Concrete steps or terraced stairways are the most prominent feature at the entryway of many homes and public buildings, yet too often they get relegated to purely utilitarian status. Elevating concrete stairs from bland to grand makes them the dramatic focal point of any entrance. Even greater visual impact is possible by combining decorative stairways with stamped or stained concrete walkways and landings that incorporate coordinating colors and patterns.
Concrete steps can be poured right along with your walkways or entryway, so they can be colored and textured to match. Precast concrete steps and precast concrete stairs are also an option. If you know just where they are needed, you can have the steps built off-site and installed later on your project
Light fixtures inset into this step face help prevent dangerous stumbles after dark. Another safety strategy is to use contrasting colors or patterns to make steps more visible.
Poorly designed, unsafe stairways are a common cause of slips and falls. Here are some important tips for reducing injuries:
- To prevent tripping, make sure all risers and treads are uniform throughout a flight. A Design Guide for Home Safety, published by the U.S. Department of Housing and Urban Development, recommends keeping variations in riser height and tread width in a flight of stairs to less than 3/16 inch. Using round nosings and enhancing stairs visually to make edges more distinct will also help to prevent missteps.
- Treads narrower than 9 inches in width result in the greatest number of tripping accidents, according to Stair Safety: Causes and Prevention of Residential Stair Injuries, published by Cornell University. Research indicates that tread widths of 10 to 13 inches and riser heights of 6 to 8 inches are the most foot-friendly.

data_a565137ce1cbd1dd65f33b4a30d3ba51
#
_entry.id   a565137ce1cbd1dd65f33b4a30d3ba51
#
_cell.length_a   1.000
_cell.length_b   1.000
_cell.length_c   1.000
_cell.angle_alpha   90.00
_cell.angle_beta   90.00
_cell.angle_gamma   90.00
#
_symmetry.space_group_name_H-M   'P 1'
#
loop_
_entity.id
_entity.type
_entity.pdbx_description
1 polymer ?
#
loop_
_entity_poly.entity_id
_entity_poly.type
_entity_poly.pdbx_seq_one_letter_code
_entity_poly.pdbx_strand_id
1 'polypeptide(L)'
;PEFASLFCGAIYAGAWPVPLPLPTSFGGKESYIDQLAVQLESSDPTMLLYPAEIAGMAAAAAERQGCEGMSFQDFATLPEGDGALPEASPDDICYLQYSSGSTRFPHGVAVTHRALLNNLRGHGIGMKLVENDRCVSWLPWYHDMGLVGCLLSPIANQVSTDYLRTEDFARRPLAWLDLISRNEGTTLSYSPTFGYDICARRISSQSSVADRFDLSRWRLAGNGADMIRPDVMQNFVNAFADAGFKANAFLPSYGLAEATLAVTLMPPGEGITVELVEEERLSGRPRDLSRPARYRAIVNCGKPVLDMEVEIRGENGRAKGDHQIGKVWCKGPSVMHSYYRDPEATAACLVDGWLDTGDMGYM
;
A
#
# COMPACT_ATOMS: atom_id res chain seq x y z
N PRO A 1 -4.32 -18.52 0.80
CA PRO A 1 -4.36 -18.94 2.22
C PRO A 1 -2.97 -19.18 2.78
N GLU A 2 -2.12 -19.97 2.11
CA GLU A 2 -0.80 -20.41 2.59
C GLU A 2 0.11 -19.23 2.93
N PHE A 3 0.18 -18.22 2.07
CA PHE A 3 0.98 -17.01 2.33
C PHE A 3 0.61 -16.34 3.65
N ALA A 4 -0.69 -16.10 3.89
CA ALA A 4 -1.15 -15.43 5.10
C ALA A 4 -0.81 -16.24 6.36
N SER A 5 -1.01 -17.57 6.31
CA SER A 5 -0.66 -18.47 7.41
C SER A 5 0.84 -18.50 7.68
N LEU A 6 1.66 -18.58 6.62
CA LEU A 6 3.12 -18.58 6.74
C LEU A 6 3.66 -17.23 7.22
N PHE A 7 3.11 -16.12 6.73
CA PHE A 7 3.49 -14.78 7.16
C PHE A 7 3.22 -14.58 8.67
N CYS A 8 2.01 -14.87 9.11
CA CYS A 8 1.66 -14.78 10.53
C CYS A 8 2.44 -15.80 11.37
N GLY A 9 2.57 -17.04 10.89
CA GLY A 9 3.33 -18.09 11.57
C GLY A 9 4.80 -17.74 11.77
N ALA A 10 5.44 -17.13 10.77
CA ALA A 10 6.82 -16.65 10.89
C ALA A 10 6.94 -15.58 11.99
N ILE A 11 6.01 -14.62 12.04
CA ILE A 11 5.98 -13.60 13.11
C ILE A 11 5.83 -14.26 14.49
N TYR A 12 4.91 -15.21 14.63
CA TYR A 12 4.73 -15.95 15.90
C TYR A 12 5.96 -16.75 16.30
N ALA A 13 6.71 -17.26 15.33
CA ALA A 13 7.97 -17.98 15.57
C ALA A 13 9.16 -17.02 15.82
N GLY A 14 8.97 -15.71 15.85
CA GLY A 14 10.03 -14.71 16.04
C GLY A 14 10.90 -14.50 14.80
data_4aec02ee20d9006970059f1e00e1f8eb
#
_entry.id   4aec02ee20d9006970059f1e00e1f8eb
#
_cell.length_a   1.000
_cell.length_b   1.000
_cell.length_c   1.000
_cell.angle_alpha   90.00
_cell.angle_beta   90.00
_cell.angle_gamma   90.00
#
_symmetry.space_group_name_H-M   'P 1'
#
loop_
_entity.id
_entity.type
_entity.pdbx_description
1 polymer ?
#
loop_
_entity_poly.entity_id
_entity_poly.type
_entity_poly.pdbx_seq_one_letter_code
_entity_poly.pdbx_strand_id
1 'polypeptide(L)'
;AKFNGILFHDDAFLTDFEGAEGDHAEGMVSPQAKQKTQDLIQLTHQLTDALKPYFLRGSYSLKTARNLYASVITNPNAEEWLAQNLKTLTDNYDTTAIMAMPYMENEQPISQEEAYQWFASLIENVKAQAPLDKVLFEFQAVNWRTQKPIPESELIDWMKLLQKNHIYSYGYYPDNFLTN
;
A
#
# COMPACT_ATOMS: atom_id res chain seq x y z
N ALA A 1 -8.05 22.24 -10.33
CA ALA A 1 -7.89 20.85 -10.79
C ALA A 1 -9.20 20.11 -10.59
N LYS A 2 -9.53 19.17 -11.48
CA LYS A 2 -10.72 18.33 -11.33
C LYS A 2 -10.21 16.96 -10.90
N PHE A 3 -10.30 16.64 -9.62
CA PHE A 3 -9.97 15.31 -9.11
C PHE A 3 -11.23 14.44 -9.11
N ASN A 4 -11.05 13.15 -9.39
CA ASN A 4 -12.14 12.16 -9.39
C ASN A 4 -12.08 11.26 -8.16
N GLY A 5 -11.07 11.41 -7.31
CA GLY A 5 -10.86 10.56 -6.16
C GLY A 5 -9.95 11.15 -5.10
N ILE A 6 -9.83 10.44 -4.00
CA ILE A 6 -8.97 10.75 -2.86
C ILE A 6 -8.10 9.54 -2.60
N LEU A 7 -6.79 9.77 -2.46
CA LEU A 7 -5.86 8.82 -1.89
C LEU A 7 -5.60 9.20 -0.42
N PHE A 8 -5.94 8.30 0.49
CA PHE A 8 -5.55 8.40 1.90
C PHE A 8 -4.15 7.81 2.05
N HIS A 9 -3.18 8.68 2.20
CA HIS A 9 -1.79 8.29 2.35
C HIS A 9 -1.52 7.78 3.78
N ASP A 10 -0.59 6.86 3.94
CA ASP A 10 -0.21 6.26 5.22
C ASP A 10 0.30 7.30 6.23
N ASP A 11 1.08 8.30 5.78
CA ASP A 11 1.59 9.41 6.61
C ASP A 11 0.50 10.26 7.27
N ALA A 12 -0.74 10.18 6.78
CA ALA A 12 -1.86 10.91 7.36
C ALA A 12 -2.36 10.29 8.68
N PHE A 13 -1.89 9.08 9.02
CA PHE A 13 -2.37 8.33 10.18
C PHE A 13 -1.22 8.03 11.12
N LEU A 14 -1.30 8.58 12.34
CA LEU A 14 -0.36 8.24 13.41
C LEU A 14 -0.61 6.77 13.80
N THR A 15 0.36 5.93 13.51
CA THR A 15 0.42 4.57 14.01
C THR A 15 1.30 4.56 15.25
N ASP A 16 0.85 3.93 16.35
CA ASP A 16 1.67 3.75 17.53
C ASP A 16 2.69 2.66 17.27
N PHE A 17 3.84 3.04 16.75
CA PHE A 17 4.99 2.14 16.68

- Make sure stairs are well lit at night by using overhead lighting or installing light fixtures in the step faces. Also keep light levels consistent in transitions between stairways and surrounding areas.
- Absence of handrails accounts for a large percentage of falls on stairways, according to Cornell. Rails for stairs should be continuous and installed at a height that accommodates most users. National and state building codes stipulate heights ranging from 34 to 38 inches.
Add texture to the concrete treads to make them slip resistant. This can be done by using a textured finish, such as exposed aggregate, or by adding an anti-slip grit to the protective sealer coat.
Concrete step Repairs
Concrete steps if not properly done can cause injury, here are some tips needed to repairs concrete steps in order to prevent it from causing injury.
- Remove loose pieces and debris: Remove any loose pieces of concrete and debris with the trowel hand tools. Clean up dirt, weeds and any other debris.
- Pressure wash the concrete: Pressure wash the concrete, working in one direction so the debris will flow in one direction. Get the area as clean as possible.
- Tape off the edges: ape off the edges where you don’t want new concrete.